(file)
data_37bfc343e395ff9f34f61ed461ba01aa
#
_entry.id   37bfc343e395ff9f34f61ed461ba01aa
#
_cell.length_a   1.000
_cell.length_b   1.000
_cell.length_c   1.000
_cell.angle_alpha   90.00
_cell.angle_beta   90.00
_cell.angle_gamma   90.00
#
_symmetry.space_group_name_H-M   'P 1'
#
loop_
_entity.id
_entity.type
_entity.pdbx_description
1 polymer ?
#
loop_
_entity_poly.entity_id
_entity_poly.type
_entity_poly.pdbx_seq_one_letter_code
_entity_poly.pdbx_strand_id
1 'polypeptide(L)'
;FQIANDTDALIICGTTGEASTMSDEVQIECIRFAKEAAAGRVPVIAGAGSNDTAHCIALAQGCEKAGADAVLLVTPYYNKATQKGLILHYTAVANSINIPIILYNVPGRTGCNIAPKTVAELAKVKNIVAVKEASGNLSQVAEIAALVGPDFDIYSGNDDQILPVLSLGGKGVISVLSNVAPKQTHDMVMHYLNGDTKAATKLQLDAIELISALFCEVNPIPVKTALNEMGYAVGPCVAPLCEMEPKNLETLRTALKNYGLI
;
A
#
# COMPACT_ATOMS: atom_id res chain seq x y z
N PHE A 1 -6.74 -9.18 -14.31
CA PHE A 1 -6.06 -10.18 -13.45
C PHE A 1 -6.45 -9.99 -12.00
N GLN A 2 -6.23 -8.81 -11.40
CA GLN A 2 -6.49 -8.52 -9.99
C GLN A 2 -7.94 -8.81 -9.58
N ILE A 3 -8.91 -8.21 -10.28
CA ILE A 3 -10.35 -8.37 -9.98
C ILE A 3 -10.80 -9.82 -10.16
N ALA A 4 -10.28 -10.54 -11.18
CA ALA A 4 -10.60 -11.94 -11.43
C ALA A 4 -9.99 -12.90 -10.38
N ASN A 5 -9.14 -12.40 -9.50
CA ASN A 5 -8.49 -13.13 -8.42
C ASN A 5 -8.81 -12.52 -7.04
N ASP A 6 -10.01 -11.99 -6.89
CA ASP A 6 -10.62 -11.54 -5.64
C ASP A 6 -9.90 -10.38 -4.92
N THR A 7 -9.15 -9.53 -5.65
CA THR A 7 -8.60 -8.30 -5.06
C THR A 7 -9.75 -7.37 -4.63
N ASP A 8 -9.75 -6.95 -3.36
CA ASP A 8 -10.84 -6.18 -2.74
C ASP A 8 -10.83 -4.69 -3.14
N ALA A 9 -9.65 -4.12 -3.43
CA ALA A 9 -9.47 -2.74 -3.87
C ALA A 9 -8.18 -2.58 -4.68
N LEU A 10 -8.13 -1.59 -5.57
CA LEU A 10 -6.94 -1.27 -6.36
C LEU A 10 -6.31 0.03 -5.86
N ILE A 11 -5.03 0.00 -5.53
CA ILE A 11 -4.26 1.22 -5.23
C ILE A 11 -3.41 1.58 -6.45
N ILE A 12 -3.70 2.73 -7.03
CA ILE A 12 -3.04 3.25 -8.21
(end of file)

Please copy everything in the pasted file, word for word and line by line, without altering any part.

data_37bfc343e395ff9f34f61ed461ba01aa
#
_entry.id   37bfc343e395ff9f34f61ed461ba01aa
#
_cell.length_a   1.000
_cell.length_b   1.000
_cell.length_c   1.000
_cell.angle_alpha   90.00
_cell.angle_beta   90.00
_cell.angle_gamma   90.00
#
_symmetry.space_group_name_H-M   'P 1'
#
loop_
_entity.id
_entity.type
_entity.pdbx_description
1 polymer ?
#
loop_
_entity_poly.entity_id
_entity_poly.type
_entity_poly.pdbx_seq_one_letter_code
_entity_poly.pdbx_strand_id
1 'polypeptide(L)'
;FQIANDTDALIICGTTGEASTMSDEVQIECIRFAKEAAAGRVPVIAGAGSNDTAHCIALAQGCEKAGADAVLLVTPYYNKATQKGLILHYTAVANSINIPIILYNVPGRTGCNIAPKTVAELAKVKNIVAVKEASGNLSQVAEIAALVGPDFDIYSGNDDQILPVLSLGGKGVISVLSNVAPKQTHDMVMHYLNGDTKAATKLQLDAIELISALFCEVNPIPVKTALNEMGYAVGPCVAPLCEMEPKNLETLRTALKNYGLI
;
A
#
# COMPACT_ATOMS: atom_id res chain seq x y z
N PHE A 1 -6.74 -9.18 -14.31
CA PHE A 1 -6.06 -10.18 -13.45
C PHE A 1 -6.45 -9.99 -12.00
N GLN A 2 -6.23 -8.81 -11.40
CA GLN A 2 -6.49 -8.52 -9.99
C GLN A 2 -7.94 -8.81 -9.58
N ILE A 3 -8.91 -8.21 -10.28
CA ILE A 3 -10.35 -8.37 -9.98
C ILE A 3 -10.80 -9.82 -10.16
N ALA A 4 -10.28 -10.54 -11.18
CA ALA A 4 -10.60 -11.94 -11.43
C ALA A 4 -9.99 -12.90 -10.38
N ASN A 5 -9.14 -12.40 -9.50
CA ASN A 5 -8.49 -13.13 -8.42
C ASN A 5 -8.81 -12.52 -7.04
N ASP A 6 -10.01 -11.99 -6.89
CA ASP A 6 -10.62 -11.54 -5.64
C ASP A 6 -9.90 -10.38 -4.92
N THR A 7 -9.15 -9.53 -5.65
CA THR A 7 -8.60 -8.30 -5.06
C THR A 7 -9.75 -7.37 -4.63
N ASP A 8 -9.75 -6.95 -3.36
CA ASP A 8 -10.84 -6.18 -2.74
C ASP A 8 -10.83 -4.69 -3.14
N ALA A 9 -9.65 -4.12 -3.43
CA ALA A 9 -9.47 -2.74 -3.87
C ALA A 9 -8.18 -2.58 -4.68
N LEU A 10 -8.13 -1.59 -5.57
CA LEU A 10 -6.94 -1.27 -6.36
C LEU A 10 -6.31 0.03 -5.86
N ILE A 11 -5.03 0.00 -5.53
CA ILE A 11 -4.26 1.22 -5.23
C ILE A 11 -3.41 1.58 -6.45
N ILE A 12 -3.70 2.73 -7.03
CA ILE A 12 -3.04 3.25 -8.21